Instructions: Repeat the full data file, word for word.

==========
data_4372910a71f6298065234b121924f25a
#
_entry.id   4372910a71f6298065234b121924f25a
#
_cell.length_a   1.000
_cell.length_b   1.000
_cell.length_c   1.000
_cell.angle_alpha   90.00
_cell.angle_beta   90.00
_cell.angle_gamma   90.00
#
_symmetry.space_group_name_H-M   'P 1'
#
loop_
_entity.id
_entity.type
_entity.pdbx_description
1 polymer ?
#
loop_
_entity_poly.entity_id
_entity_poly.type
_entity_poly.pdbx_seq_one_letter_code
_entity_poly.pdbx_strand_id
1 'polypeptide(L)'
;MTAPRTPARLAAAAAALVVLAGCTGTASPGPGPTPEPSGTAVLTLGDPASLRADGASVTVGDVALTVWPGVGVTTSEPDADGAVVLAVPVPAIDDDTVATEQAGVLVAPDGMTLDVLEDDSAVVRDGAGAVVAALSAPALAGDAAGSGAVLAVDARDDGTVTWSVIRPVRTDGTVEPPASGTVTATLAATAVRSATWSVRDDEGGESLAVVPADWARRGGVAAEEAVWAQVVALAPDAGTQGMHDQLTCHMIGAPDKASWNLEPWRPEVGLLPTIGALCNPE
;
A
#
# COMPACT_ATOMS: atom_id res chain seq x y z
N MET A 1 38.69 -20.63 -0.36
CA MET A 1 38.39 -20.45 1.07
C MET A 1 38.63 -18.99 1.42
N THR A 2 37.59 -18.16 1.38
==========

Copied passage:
data_4372910a71f6298065234b121924f25a
#
_entry.id   4372910a71f6298065234b121924f25a
#
_cell.length_a   1.000
_cell.length_b   1.000
_cell.length_c   1.000
_cell.angle_alpha   90.00
_cell.angle_beta   90.00
_cell.angle_gamma   90.00
#
_symmetry.space_group_name_H-M   'P 1'
#
loop_
_entity.id
_entity.type
_entity.pdbx_description
1 polymer ?
#
loop_
_entity_poly.entity_id
_entity_poly.type
_entity_poly.pdbx_seq_one_letter_code
_entity_poly.pdbx_strand_id
1 'polypeptide(L)'
;MTAPRTPARLAAAAAALVVLAGCTGTASPGPGPTPEPSGTAVLTLGDPASLRADGASVTVGDVALTVWPGVGVTTSEPDADGAVVLAVPVPAIDDDTVATEQAGVLVAPDGMTLDVLEDDSAVVRDGAGAVVAALSAPALAGDAAGSGAVLAVDARDDGTVTWSVIRPVRTDGTVEPPASGTVTATLAATAVRSATWSVRDDEGGESLAVVPADWARRGGVAAEEAVWAQVVALAPDAGTQGMHDQLTCHMIGAPDKASWNLEPWRPEVGLLPTIGALCNPE
;
A
#
# COMPACT_ATOMS: atom_id res chain seq x y z
N MET A 1 38.69 -20.63 -0.36
CA MET A 1 38.39 -20.45 1.07
C MET A 1 38.63 -18.99 1.42
N THR A 2 37.59 -18.16 1.38